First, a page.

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Abstract Title:

Urinary phthalate metabolite and bisphenol A associations with ultrasound and delivery indices of fetal growth.

Abstract Source:

Environ Int. 2016 Jun 16. Epub 2016 Jun 16. PMID: 27320326

Abstract Author(s):

Kelly K Ferguson, John D Meeker, David E Cantonwine, Yin-Hsiu Chen, Bhramar Mukherjee, Thomas F McElrath

Article Affiliation:

Kelly K Ferguson

Abstract:

Growth of the fetus is highly sensitive to environmental perturbations, and disruption can lead to problems in pregnancy as well as later in life. This study investigates the relationship between maternal exposure to common plasticizers in pregnancy and fetal growth. Participants from a longitudinal birth cohort in Boston were recruited early in gestation and followed until delivery. Urine samples were collected at up to four time points and analyzed for concentrations of phthalate metabolites and bisphenol A (BPA). Ultrasound scans were performed at four time points during pregnancy for estimation of growth parameters, and birthweight was recorded at delivery. Growth measures were standardized to a larger population. For the present analysis we examined cross-sectional and repeated measures associations between exposure biomarkers and growth estimates in 482 non-anomalous singleton pregnancies. Cross-sectional associations between urinary phthalate metabolites or BPA and growth indices were imprecise. However, in repeated measures models, we observed significant inverse associations between di-2-ethylhexyl phthalate (DEHP) metabolites and estimated or actual fetal weight. An interquartile range increase in summed DEHP metabolites was associated with a 0.13 standard deviation decrease in estimated or actual fetal weight (95% confidence interval=-0.23, -0.03). Associations were consistent across different growth parameters (e.g., head circumference, femur length), and by fetal sex. No consistent associations were observed for other phthalate metabolites or BPA. Maternal exposure to DEHP during pregnancy was associated with decreased fetal growth, which could have repercussive effects.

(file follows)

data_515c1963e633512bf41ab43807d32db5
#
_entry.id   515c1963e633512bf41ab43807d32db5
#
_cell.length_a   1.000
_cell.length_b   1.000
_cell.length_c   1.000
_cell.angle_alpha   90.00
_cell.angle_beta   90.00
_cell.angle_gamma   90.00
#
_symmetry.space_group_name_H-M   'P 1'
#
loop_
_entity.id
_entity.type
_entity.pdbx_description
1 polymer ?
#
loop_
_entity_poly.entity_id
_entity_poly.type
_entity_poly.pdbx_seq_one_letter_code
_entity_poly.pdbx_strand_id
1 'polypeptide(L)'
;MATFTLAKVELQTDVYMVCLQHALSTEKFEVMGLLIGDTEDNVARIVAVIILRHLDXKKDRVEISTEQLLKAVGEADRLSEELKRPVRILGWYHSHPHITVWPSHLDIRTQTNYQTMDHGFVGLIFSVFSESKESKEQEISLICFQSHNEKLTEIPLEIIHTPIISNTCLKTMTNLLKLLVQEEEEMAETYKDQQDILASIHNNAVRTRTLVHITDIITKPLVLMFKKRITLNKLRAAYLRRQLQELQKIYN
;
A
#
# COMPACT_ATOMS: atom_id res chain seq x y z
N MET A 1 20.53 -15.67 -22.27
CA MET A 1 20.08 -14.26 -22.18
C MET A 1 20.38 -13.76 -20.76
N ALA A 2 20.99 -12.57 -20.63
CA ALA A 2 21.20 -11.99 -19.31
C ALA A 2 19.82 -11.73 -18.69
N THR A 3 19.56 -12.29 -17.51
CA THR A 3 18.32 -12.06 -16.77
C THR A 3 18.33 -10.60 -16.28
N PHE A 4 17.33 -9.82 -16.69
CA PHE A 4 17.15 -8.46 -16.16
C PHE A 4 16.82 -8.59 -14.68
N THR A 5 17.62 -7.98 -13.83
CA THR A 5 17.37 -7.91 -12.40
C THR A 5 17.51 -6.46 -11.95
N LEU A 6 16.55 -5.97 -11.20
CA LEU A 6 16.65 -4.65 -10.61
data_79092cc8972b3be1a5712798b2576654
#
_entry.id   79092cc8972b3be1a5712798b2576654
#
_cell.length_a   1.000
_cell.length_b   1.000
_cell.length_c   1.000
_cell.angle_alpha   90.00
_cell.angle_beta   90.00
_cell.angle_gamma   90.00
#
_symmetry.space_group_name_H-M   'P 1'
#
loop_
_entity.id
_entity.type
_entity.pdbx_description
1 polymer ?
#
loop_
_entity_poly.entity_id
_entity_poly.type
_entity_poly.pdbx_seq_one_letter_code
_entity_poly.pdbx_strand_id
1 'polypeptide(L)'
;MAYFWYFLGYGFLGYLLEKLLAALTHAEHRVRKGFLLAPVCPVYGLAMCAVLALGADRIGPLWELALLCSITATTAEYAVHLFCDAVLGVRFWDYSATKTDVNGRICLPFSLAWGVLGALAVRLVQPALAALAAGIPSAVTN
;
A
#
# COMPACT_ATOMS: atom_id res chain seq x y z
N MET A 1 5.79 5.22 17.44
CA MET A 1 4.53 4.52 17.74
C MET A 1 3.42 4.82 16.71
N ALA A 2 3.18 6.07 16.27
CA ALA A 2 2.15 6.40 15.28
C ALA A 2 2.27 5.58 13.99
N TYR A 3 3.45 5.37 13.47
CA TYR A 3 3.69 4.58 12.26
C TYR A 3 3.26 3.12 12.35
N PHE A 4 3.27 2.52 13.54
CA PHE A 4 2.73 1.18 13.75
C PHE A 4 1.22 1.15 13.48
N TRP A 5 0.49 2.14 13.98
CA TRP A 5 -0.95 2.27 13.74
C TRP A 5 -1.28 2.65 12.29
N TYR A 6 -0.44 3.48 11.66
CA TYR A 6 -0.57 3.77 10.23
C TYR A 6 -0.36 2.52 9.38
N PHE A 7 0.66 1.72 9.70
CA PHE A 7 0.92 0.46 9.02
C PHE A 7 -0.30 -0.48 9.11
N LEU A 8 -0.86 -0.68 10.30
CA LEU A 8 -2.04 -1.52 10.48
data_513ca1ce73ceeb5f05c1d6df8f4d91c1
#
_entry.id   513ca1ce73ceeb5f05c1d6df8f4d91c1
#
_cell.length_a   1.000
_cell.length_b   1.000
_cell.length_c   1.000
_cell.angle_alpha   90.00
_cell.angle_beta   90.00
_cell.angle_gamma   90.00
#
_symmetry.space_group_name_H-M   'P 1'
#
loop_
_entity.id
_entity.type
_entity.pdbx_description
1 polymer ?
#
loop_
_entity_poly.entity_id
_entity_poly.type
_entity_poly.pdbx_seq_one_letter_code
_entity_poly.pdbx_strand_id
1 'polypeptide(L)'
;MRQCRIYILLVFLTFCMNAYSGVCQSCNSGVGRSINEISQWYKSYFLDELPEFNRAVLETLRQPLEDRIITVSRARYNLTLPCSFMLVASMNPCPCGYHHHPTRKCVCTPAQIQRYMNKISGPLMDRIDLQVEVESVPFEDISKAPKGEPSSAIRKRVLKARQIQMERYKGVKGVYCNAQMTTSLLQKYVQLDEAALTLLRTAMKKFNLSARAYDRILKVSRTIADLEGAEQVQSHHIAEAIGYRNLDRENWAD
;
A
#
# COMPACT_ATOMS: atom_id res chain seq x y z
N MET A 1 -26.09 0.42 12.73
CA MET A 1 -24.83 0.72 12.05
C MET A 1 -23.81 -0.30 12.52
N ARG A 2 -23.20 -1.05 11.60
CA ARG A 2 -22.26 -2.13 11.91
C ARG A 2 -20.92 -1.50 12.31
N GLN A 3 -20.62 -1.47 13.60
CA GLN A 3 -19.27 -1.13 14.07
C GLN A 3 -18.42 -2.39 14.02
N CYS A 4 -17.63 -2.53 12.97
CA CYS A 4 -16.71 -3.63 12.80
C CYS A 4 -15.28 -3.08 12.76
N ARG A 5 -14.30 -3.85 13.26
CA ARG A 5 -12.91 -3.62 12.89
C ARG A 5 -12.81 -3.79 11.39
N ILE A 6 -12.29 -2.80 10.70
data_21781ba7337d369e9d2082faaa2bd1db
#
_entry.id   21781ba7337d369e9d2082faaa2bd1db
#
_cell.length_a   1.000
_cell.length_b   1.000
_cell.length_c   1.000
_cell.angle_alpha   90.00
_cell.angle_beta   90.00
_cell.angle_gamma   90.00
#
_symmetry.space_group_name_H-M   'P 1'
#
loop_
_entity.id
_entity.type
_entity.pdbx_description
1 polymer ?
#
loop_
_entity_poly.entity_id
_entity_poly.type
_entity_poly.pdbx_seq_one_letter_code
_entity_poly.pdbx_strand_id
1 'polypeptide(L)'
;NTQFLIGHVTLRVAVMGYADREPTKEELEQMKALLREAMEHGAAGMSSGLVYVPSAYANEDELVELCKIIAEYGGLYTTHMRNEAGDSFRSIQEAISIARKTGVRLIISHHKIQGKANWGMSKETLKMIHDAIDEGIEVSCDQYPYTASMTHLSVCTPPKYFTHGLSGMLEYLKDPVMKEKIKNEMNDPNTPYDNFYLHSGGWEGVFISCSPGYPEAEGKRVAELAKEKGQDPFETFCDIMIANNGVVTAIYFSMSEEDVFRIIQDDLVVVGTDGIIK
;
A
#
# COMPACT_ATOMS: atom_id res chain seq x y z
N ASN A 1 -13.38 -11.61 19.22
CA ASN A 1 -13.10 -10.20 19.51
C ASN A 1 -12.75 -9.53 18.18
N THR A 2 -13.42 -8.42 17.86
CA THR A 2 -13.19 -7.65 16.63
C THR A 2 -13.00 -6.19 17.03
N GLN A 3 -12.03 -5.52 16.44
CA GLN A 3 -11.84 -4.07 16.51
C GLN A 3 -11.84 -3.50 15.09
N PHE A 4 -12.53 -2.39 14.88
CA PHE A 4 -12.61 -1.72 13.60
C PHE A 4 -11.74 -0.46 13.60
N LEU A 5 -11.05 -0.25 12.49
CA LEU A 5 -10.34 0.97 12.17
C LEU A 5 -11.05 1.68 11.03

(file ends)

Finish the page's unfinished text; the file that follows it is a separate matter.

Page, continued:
Study Type : Human Study
Additional Links
Additional Keywords : Risk Factors : CK(3057) : AC(392)
Problem Substances : Phthalates : CK(252) : AC(44)

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Sayer Ji
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